Baylor College of Medicine

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National Cancer Institute \ USC Norris Comprehensive Cancer Center \ Min Yu
Human breast cancer cells with two different tracers (red and blue) to investigate the interaction of tumor cells.
Breast cancer cells

Gene signature IDs drivers of treatment resistance in metastatic breast cancer

Molly Chiu


Houston, TX -

A multi-institution team of researchers led by scientists at Baylor College of Medicine has discovered a genetic signature that can identify drivers of poor outcomes in advanced estrogen-receptor positive (ER+) breast cancer, which could one day lead to personalized treatment for patients.

The 24-gene signature detects the presence of mutations and translocations in the ER gene that confer the tumor the ability to grow independently from estrogen and therefore unsusceptible to current therapies directed at disrupting estrogen-fueled cancer growth. The findings, published in Cancer Research, a journal of the American Association for Cancer Research, provide a new strategy to refine breast cancer diagnosis that could help guide a more precise selection of tumor-specific treatments.

“About 80% of all breast cancers depend on the hormone estrogen to grow. The hormone promotes tumor growth by binding to the ER,” said corresponding author Dr. Matthew J. Ellis, professor and director of the Lester and Sue Smith Breast Center and a McNair scholar at Baylor.

Disrupting the estrogen-ER interaction is a key therapeutic approach. Drugs such as tamoxifen and fulvestrant target the ER this way, but tumor cells learn to evade this attack and become resistant to these drugs.

“One of the predominant ways ER+ breast cancer cells evade treatment is by creating mutant ERs that no longer can be recognized and targeted by ER-targeting cancer drugs,” said first author Xuxu Gou, a graduate student in the Ellis lab.

The team has been studying ESR1 gene translocations, which refer to the ER gene swapping a part of its sequence with genetic information from another gene. ER gene translocations create chimeric ER proteins, meaning the protein contains only half of the ER protein and the other half comes from different protein. Some of the ER chimeras are extreme versions of mutant ERs because the drug-binding region, which is the same region estrogen binds to, is completely replaced with a region derived from another protein, to which neither the drug nor estrogen can bind. These ER chimeras trigger cancer activity in the absence of hormone.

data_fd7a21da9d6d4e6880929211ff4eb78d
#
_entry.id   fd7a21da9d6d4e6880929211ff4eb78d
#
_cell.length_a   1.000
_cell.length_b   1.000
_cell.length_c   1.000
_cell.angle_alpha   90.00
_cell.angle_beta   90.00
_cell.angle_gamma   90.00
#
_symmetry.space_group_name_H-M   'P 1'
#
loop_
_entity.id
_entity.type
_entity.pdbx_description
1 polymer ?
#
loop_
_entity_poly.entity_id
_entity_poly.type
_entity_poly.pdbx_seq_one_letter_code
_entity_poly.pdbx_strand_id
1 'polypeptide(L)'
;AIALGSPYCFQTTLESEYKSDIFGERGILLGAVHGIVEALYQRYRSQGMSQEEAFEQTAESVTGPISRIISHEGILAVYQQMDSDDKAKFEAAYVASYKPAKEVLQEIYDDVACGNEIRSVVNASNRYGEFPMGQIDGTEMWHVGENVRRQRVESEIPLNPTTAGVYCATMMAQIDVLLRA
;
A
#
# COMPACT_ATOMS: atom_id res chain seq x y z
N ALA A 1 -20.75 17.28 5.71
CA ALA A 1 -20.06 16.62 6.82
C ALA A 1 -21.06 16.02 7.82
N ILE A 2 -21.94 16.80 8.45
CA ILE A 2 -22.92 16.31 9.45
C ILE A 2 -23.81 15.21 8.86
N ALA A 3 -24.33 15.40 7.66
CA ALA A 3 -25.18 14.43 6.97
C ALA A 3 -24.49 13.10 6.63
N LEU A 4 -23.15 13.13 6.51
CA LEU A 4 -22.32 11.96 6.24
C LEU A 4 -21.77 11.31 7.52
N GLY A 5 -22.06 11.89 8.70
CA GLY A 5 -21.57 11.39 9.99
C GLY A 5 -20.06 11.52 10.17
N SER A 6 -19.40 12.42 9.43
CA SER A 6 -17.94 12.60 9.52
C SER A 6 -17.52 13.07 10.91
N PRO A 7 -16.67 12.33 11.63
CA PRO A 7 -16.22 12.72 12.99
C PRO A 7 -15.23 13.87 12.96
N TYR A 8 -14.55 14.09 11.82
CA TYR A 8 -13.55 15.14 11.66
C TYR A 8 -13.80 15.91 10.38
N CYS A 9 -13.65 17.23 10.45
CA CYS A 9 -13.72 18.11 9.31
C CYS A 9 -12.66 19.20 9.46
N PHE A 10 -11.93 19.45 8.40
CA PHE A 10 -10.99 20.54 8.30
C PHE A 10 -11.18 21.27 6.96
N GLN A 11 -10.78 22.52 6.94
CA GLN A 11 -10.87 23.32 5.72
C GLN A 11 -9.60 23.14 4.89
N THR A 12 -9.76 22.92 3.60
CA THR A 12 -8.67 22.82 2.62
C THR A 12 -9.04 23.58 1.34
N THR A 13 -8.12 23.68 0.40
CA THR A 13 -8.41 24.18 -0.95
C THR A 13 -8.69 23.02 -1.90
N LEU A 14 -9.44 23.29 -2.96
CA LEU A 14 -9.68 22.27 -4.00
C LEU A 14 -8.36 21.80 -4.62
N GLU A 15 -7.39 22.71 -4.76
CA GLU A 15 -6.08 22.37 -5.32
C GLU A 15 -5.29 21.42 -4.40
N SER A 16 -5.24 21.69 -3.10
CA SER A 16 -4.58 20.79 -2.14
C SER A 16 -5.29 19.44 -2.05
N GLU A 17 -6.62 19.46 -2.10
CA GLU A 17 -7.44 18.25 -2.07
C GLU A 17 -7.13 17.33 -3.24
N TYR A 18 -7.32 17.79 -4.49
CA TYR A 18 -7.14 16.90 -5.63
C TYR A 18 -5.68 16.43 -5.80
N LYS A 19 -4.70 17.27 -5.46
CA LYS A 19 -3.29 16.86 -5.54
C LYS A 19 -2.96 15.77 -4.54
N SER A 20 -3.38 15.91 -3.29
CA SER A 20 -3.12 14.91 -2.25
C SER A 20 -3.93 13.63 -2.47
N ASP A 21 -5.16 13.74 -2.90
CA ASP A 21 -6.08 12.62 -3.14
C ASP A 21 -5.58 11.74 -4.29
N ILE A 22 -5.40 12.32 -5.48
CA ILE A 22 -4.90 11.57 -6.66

“Not all ER translocations were active – some drive metastasis and resistance to treatment, but others do not,” Gou said. “To be able to determine whether any particular ESR1 translocation can promote disease progression, we developed a diagnostic genetic signature that detects the presence of an active ESR1 chimeric protein.”

With support from the National Cancer Institute’s PDXnet program, the team used genomics and transcriptomics to annotate 20 mouse models of ER+ patient-derived tumors that demonstrated different degrees of dependence on estrogen for growth. In this data set, a 24-gene signature detected the presence of an active ESR1 fusion, but interestingly also common point mutations in ESR1. These findings were replicated in data from a human metastatic breast cancer cohort. The team therefore called their 24 gene signature the MOTERA score for “Mutant or Translocated Estrogen Receptor Alpha.”


The findings are significant in the area of precision medicine, as they can provide specific details about the tumor that could guide physicians in the selection of more effective treatments.

“In the future, a patient’s cancer cells could be analyzed and, once the MOTERA score indicates the presence of an ER mutation or translocation, then the tumor cells would be further studied to more precisely determine what kind of ER mutant or translocation is present.

This would help guide the selection of a personalized, optimal treatment,” said co-author, Dr. Charles E. Foulds, assistant professor at Baylor’s Lester and Sue Smith Breast Center.
Ellis and Foulds are members of the Dan L Duncan Comprehensive Cancer Center at Baylor.

Other contributors to this work include Meenakshi Anurag, Jonathan T. Lei, Beom-Jun Kim, Purba Singh, Sinem Seker, Diana Fandino, Airi Han, Saif Rehman, Jianhong Hu, Viktoriya Korchina, Harsha Doddapaneni, Lacey E. Dobrolecki, Nicholas Mitsiades, Michael T. Lewis, Alana L. Welm, Shunqiang Li and Adrian V. Lee. The authors are affiliated with one or more of the following institutions: Baylor College of Medicine, Yonsei University Wonju College of Medicine, University of Cambridge, University of Utah, Washington University School of Medicine in St. Louis, University of Pittsburgh and University of Michigan.

See the publication for a complete list of the sources of support for this work.

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